Ethical dilemma: Can we have iPads?

I love my iPhone. I’ve experimented with iPads and think they would be excellent tools to enhance learning at our school.

We’re a PYP school. We promote global citizenship, intercultural understanding and international mindedness. We want our students to become socially conscious, mindful citizens working towards creating a better world. Through our units of inquiry, we try to develop awareness of issues such as child rights, sharing finite resources, social inequities and fair trade.

We encourage our students to take action as a result of their learning, to consider, among other things, their choices as consumers…

This morning I read this article in The Age.

A new report into conditions at Apple’s manufacturing partner, Foxconn, has found slave labour conditions remain, with staff complaining of being worked to tears, exposure to harmful disease, pay rates below those necessary to survive and military-style management that routinely humiliates workers.

Read the whole article here at The Age.


Can we have iPads?


5 thoughts on “Ethical dilemma: Can we have iPads?

  1. Very big dilemma, indeed… not the kind of thing most Westerners really think of when we buy electronics.

    Questions that could be addressed (maybe there’s a great inquiry unit on equity or social justice here!!!):

    What kinds of conditions are workers in similar factories, creating similar devices, exposed to?

    How do we, as a global community, ensure that this kind of thing doesn’t happen?

    How might the “think globally, act locally” slogan help, in this situation?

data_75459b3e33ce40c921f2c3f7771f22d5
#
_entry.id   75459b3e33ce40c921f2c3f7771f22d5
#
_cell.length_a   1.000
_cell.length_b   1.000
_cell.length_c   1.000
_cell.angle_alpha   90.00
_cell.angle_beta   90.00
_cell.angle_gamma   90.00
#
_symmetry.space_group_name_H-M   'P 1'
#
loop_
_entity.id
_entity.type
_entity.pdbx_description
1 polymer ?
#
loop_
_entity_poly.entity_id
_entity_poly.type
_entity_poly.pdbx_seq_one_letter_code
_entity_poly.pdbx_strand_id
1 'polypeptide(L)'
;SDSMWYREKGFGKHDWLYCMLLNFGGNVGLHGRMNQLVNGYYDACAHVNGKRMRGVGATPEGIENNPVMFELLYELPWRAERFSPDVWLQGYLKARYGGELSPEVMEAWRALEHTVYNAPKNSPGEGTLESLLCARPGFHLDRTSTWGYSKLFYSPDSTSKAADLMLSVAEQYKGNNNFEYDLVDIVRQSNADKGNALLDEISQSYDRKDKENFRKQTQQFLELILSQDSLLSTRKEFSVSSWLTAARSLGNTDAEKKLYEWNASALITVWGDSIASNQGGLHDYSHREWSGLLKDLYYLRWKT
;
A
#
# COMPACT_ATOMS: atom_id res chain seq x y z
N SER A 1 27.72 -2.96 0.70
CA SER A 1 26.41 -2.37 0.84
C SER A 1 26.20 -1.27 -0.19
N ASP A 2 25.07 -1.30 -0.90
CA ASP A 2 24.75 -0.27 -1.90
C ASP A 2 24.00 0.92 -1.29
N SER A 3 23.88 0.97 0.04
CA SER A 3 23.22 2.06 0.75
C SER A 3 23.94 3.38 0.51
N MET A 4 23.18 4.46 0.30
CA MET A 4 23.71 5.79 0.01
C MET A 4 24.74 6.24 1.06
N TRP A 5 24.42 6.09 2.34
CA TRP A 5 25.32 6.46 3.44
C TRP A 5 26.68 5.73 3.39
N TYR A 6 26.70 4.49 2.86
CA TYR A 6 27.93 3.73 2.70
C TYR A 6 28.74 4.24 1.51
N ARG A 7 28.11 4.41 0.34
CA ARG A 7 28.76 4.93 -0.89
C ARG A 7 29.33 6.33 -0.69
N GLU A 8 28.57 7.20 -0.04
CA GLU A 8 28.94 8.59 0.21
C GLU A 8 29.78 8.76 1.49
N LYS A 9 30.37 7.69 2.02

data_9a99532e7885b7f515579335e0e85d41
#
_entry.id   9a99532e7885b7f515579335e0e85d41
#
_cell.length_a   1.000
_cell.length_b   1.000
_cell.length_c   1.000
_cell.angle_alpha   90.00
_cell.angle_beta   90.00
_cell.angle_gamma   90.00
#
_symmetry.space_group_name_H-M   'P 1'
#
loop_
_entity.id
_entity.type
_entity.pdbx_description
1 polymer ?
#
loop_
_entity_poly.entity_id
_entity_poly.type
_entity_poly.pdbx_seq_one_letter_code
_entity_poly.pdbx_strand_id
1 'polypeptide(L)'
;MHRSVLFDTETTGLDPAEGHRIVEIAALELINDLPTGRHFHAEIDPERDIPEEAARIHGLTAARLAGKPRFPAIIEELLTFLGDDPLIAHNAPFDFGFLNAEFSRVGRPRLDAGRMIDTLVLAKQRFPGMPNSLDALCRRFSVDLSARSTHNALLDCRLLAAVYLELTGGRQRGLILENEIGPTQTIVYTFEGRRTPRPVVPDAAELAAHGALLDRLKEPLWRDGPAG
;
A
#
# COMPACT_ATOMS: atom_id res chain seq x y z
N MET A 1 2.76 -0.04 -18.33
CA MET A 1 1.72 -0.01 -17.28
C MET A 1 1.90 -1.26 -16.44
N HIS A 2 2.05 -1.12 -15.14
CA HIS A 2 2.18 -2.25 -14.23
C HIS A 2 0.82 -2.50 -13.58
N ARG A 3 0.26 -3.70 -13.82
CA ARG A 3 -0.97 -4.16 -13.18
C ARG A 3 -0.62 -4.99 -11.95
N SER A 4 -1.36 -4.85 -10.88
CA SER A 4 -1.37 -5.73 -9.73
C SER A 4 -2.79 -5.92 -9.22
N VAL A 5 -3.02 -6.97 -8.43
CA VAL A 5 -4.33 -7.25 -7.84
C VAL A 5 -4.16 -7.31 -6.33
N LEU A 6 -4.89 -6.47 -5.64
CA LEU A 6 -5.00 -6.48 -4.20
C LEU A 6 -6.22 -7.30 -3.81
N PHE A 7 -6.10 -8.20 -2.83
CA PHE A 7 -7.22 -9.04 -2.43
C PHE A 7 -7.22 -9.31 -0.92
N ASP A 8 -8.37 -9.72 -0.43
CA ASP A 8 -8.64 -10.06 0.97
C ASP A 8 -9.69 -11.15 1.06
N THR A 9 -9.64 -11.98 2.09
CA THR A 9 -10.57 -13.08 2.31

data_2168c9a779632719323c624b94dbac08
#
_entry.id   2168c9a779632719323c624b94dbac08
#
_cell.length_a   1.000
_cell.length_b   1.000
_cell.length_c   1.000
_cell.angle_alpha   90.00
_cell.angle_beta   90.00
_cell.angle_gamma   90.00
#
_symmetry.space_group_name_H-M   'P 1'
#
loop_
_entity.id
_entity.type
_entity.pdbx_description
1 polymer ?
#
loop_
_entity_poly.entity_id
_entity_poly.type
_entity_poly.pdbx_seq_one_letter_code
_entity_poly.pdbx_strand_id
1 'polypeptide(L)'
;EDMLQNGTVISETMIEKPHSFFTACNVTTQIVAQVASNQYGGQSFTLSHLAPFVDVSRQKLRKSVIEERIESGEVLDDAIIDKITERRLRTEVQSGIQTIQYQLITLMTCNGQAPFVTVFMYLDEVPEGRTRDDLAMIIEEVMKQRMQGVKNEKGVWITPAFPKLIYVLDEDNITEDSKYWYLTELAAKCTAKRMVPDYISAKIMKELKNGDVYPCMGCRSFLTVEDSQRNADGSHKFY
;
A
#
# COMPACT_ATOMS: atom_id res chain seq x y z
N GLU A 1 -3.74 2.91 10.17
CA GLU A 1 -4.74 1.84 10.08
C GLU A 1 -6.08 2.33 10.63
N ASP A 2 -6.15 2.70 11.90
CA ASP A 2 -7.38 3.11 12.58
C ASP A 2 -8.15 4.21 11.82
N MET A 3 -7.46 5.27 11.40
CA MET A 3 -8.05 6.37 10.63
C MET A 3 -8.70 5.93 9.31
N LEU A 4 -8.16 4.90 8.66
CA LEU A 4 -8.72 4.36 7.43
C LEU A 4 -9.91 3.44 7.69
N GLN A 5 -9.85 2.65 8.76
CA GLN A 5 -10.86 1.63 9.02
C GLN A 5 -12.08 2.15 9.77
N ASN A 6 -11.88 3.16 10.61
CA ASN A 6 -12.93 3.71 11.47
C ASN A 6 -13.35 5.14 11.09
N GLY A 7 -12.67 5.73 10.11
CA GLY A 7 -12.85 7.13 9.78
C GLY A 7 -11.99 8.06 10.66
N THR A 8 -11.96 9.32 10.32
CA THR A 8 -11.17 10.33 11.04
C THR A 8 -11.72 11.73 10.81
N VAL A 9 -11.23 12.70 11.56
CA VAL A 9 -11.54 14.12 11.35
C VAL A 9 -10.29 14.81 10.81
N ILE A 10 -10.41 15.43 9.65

Is there anything the consumer can do to prevent this continuing?

    Where is the bias in this article?


  2. My first reaction, NO!! How dare anyone make another human being’s life miserable! Another thought, let’s make those iPads work against this injustice! “Yeh, yeh”, I hear you say “a token statement to appease our guilty conscience!”. As Educators we’re in it for the long haul, we speak of helping form responsible, caring global citizens for the future, we also tell our students that they can take action now.
    Perhaps we (our school community) needs to investigate and then take a stand, make it known to the local and global community that we will not support a company that is so bad. The products we already own can help.
    I have an iPhone, I will not buy an iPad until I know more. I have an ethical shopper app that helps me make shopping choices that won’t harm.
    Let’s not forget that it’s the learning first, not the tool! Yes, the iPad is an impressive tool. Can we turn that tool on it’s maker? Do we take an ethical stand and not buy? Do we buy and make it a mission to fight the injustice? My fear would be that if we bought the tool, it would take just one week and we would forget the ethical battle.
    To not have the tool and let the world know why, might be more effective. Ethical shopping is about critical thinking, inquiry and integrity. Let’s practice those skills and see what we learn.


  3. As already noted, it’s not just an ethical dilemma – it’s also a financial one: will you buy an iPad costing twice as much? It is also a cultural one; I can almost guarantee that the dilemma those suffering slave labour would be quite different than for the consumers – is working there worse than the alternative (not working there, working somewhere else, not working at all).

    I have no answers, rather, more questions.


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